While pitched and sold to television executives as being a space western – which of course it was not – the world of Star Trek was intentionally and systematically modelled on the British golden age of sail as found in Napoleonic sea fiction. This article offers a synoptic and decidedly transatlantic critique of Star Trek, exposing a hidden British maritime world embedded beneath a veneer of ‘Americanness’. In doing so, it re-addresses and offers a corrective to the question of why Star-Trek-as-space-western has guided most Star Trek scholarship. It will show why it makes sense to re-historicise Star Trek not only as a product of the 1960s, but also as a distillate of impulses that originated in the late 1940s and 1950s. Remapping the origins of Star Trek along these lines reveals how and why it was only logical that the world-building of Star Trek was intentionally and continuously modelled on the eighteenth century British naval world. This maritime endowment is embedded in five maritime dimensions that shape the ontology of Star Trek’s future world in space. They encompass operational discourses, nomenclature, visual and conceptual aesthetics, and character archetypes as well as rituals, traditions and an entire maritime milieu.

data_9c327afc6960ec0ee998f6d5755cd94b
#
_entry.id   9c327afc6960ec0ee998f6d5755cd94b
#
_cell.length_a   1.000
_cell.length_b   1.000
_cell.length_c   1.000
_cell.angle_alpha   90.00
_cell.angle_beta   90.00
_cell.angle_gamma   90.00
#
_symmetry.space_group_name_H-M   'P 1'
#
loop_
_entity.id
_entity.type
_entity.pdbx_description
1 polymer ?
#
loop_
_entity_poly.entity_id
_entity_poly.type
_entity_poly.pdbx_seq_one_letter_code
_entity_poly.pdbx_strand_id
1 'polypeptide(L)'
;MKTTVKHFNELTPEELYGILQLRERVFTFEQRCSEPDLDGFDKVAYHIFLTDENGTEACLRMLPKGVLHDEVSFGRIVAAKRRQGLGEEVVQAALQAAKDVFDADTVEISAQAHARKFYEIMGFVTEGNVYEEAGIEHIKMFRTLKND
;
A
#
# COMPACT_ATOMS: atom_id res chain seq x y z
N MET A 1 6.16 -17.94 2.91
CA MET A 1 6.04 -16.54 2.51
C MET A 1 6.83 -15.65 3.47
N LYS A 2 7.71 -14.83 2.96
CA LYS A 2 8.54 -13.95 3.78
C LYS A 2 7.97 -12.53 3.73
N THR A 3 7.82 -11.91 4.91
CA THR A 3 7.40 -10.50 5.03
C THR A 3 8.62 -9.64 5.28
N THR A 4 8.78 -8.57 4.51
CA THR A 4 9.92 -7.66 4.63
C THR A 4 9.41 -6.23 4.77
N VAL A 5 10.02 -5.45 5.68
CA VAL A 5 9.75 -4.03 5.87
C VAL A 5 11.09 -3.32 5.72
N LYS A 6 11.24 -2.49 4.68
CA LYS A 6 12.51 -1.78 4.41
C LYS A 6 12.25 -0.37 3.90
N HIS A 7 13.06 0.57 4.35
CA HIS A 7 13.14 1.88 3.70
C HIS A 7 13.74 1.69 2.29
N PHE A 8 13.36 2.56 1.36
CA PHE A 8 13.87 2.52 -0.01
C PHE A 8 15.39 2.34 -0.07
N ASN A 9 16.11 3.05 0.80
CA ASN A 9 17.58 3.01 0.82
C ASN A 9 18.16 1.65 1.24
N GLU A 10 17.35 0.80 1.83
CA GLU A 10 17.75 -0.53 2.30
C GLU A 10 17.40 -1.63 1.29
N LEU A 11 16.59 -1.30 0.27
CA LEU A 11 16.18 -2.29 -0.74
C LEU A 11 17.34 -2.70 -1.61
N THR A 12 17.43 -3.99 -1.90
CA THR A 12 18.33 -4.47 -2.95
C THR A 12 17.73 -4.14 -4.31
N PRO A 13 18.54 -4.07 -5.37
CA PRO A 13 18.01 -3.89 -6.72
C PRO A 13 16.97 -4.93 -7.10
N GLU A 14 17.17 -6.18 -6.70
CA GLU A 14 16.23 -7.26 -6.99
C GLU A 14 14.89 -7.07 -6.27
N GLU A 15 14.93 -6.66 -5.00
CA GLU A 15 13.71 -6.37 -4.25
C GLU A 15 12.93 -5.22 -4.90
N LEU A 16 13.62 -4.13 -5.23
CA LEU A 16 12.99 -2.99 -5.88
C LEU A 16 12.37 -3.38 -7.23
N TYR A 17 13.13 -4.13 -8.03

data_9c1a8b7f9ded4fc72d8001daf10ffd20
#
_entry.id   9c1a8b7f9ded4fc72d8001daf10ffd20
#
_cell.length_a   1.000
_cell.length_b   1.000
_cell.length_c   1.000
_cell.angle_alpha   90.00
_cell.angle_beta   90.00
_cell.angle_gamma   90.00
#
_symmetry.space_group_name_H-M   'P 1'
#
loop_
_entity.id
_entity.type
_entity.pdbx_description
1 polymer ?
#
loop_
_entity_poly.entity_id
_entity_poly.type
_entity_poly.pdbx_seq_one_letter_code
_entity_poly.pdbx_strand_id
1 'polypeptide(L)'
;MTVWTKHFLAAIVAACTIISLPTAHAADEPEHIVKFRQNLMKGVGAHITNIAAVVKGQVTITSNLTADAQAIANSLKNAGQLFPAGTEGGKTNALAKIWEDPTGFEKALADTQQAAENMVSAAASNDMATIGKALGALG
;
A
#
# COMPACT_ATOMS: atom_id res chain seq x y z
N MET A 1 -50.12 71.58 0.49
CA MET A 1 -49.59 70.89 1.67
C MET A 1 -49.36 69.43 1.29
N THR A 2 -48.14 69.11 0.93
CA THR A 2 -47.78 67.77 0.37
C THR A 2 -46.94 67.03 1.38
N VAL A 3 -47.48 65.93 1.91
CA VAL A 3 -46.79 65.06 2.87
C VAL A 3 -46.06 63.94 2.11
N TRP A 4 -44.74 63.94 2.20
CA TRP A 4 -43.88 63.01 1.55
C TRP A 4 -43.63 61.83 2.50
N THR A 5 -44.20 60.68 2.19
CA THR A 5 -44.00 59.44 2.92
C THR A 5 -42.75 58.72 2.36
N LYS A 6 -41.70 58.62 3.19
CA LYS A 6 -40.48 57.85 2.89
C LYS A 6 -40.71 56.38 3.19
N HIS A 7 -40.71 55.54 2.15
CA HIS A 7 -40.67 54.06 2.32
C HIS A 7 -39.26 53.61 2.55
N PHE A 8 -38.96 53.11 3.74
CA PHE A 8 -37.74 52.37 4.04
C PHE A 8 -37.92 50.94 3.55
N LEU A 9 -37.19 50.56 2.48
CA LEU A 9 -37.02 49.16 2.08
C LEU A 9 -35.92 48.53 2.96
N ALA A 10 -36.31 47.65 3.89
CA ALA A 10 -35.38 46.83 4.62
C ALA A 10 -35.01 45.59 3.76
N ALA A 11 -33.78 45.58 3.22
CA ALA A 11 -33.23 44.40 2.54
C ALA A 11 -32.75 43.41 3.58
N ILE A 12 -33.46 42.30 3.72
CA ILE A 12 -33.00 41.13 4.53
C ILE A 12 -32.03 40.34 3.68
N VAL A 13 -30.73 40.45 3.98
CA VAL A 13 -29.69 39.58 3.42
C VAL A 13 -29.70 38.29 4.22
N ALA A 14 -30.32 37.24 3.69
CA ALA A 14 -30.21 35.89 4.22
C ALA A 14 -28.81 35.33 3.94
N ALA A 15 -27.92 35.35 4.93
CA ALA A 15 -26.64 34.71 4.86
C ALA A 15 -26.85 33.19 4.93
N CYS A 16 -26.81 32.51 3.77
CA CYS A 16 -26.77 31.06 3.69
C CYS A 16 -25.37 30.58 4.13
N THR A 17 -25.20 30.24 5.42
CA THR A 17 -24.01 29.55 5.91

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pp. 439-472
Launched on MUSE
Open Access
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